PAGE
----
'Gov. Williams stumbled on the
words "high unemployment," at
first saying "high employment."
But he quickly realized what he
had said and quipped, "The script
writer left out a very important
The Governor skimmed over the
high points of his party's plat-
form in the state including a
plank urging "adequate support"
of higher education.
Touching on the establishment
of new community colleges, Gov.
Williams said no Michigan young
person should be more than com-
muting distance away from an op-
portunity for college training.
Gov. Williams answered Repub-
lican charges against his ten-year
administration by saying the GOP
"never mentions the one major
thing that really is wrong - the
long-standing, one-party control
of both Houses in the Michigan
He traced the state's "lopsided,
patchwork tax structure' and
"lack of adequate" educational
facilities to the Republican dom-
WASHINGTON (A) - Former
President Harry S. Truman, re-
viving an old feud, yesterday ac-
cused Vice-President Richard M.
Nixon of character assassination.
At the same time Truman
struck at some southern Demo-
crats while voicing the belief there
will be no third party in the South
And in a swipe at segregation-
ists, Truman said the Democrats
can win the presidency two years
hence even if they lose some south-
ern states-as he did in 1948.
The 74-year-old former Presi-
dent, here for two days of meet-
ings with party workers and for-
mer associates, opened up on
Vice-President Nixon at a news
conference. He did so after it was
noted the vice-president recently
had some good words to say about
Truman's support of President
Dwight D. Eisenhower's handling
of the Formosa Strait crisis.
Truman said that "if Nixon
praised me, he did it through an
inadvertence." He added that
"Nixon once called me a traitor
and that's about as low as you can
The former President made this
same charge many times during
the 1956 campaign. Vice-President
Nixon denied he had accused Tru-
man of being traitor in the gen-
eral meaning of the word.
But he acknowledged that he
said in 1952 that Truman was a
traitor to the principles of the
"I never did any character as-
sassination," Truman said. "I
think it's the lowest form of poli-
tics. Nixon got where he did by,
those tactics in California."
PLUNGING HALFBACK-Northwestern's Wilmer Fowler, the Big Ten's fastest football player, evades
Michigan's Al Callahan (61) and dives into Gary Prahst (86) en route to the Wildcats' third and
back-breaking touchdown in the second quarter of Northwestern's runaway victory. A few plays
later Fowler plunged one yard for the score.
B0ritain To Remove Troops
From Jordan with UN Help
UNITED NATIONS, N.Y. (JP)-Official announcements said yester-
day Britain will pull all its troops out of Jordan by about Nov. 10 and
will have UN help in doing so.
A British government statement released here and in London said
the withdrawal of about 5,000 men will begin by sea tomorrow and by
air next Saturday. It is to be completed in about three weeks.
Secretary General Dag Hammarskjold said UN personnel will aid
in ground control of British planes flying paratroopers from Jordan to
The East Quad dieticians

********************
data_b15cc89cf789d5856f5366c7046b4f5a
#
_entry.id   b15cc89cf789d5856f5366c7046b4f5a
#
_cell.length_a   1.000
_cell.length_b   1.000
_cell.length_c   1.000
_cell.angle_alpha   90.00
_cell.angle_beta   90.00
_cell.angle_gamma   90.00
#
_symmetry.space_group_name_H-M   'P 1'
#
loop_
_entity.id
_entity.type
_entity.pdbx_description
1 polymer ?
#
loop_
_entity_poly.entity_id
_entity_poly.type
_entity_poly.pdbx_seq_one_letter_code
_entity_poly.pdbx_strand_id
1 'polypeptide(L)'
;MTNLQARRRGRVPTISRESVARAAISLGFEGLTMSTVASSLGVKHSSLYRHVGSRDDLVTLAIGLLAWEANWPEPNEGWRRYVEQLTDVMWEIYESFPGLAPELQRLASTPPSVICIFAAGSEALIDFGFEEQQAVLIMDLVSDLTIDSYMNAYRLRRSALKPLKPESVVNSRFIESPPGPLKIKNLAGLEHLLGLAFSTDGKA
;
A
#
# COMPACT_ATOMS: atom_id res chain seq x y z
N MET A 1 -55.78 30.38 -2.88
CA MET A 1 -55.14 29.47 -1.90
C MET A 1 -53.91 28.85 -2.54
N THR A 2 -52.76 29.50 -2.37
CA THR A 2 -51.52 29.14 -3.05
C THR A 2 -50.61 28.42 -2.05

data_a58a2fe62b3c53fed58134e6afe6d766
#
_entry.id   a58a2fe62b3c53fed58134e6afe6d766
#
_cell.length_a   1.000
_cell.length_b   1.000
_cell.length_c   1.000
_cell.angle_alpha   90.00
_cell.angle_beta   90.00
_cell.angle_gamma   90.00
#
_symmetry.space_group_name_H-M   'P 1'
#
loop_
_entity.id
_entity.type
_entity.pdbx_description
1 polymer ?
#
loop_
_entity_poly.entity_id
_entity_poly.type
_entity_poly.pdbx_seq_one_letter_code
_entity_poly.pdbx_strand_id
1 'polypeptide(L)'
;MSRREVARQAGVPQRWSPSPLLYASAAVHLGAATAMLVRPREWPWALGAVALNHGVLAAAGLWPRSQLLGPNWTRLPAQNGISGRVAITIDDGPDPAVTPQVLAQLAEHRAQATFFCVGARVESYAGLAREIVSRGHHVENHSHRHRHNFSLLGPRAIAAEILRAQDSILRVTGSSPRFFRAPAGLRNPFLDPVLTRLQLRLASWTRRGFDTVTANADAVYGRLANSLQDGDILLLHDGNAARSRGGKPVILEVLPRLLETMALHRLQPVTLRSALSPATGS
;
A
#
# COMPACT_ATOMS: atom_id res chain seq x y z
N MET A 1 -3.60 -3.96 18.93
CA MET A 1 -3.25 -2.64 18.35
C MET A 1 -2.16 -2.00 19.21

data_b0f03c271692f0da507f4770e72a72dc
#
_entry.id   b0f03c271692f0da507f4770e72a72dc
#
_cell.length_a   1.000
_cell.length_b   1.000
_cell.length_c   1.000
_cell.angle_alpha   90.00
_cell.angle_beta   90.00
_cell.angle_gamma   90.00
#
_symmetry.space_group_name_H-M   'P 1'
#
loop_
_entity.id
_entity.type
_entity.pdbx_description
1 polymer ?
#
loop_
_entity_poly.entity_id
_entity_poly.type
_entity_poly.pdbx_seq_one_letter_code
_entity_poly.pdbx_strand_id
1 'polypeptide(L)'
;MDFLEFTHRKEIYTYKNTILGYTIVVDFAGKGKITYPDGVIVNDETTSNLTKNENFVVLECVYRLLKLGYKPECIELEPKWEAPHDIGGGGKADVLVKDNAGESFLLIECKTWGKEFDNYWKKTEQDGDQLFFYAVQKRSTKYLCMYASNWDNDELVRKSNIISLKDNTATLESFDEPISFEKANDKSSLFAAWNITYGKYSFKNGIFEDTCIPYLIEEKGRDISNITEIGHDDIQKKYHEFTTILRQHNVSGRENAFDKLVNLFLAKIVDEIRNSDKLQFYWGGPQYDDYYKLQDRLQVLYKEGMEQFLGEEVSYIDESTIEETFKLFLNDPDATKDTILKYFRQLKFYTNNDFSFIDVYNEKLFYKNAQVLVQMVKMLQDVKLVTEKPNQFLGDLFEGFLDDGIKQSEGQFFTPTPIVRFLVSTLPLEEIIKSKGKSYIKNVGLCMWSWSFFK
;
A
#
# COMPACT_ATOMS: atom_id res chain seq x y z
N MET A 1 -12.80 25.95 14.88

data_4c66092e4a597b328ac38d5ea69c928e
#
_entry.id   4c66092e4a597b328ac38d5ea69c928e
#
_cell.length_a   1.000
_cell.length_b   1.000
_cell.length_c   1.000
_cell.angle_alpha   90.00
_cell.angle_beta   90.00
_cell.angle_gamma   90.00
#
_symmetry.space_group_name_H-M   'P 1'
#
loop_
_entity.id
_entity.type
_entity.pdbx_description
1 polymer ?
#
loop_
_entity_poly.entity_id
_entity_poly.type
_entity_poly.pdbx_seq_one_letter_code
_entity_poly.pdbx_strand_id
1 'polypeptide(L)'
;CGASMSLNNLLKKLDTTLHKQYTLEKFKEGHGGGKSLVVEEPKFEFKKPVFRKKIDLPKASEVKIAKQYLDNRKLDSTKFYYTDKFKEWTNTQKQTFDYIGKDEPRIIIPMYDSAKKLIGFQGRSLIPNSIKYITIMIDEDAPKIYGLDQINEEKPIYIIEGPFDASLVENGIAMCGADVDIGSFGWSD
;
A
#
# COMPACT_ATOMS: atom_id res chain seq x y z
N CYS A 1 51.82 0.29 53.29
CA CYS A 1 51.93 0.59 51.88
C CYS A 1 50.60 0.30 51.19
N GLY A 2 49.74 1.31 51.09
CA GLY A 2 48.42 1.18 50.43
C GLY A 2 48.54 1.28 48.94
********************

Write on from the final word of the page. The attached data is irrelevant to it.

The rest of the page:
went all out for the Boston
Symphony Orchestra last night.
Table talk was animated and
the discussions ran from phil-
osophy, to football, to "Who's
How many of you are going
to the concert this evening?"
asked one of jthe musicians.
"How much are tickets?"
came the reply.
Cyprus over the Syrian region of
the United Arab Republic and over
Lebanon. Earlier, Abdel Monem
Rifai, Jordanian Minister of Na-
tional Guidance, said in an inter-
view the UAR will lift its air and
sea blockade of Jordan within the
next week. He said there is a
gentleman's agreement to let air-
liners and oil trucks transit Syria
again en route to Jordan.
of Jordan within the next week.
He said there is a gentleman's
agreement to let airliners and oil
trucks transit Syria again en route
By The Associated Press
ATOMIC TEST SITE, Nev.--The
Atomic Energy Commission set off
a small nuclear device yesterday
and announced plans for three
Yesterday's shot had a rating
of less than one Kiloton (1,000
tons of TNT),
TOKYO -Tokyo's weather bu-
reau said today the Soviet Union1
has set off its ninth nuclear blast
and probably its biggest since it
resumed nuclear weapons testing
UNITED NATIONS, N.Y. Au-
thoritative Arab sources said yes-
terday Tunisia would resume dip-
lomatic relations with the United
Arab Republic if the UAR would
expel Salah Ben Youssef, Tunisian
dissident leader now living in
Tunisia broke relations Wednes-
NAACP, WILLOW VILLAGE CONFLICT:
Charge Housing Project Segregated
By KENNETH MCELDOWNEY
Willow Village after years of comparative peacefulness, has found
itself in the middle of an investigation in which charges of "collu-
sion," "sub-standard housing" and "racial prejudice" have been made
William F. Dannemiller, attorney for the Willow Village National
Association for the Advancement of Colored People and the Perman-
ent Committee for Civic Action, said that "the potential profit in-
volved in the Willow Village housing project is in the millions of
The situation has reached the stage where officers of the two
associations representing Negroes in Willow Village have filed in the
Circuit Court for Washtenaw County, an 'affidavit charging that be-
Y ; .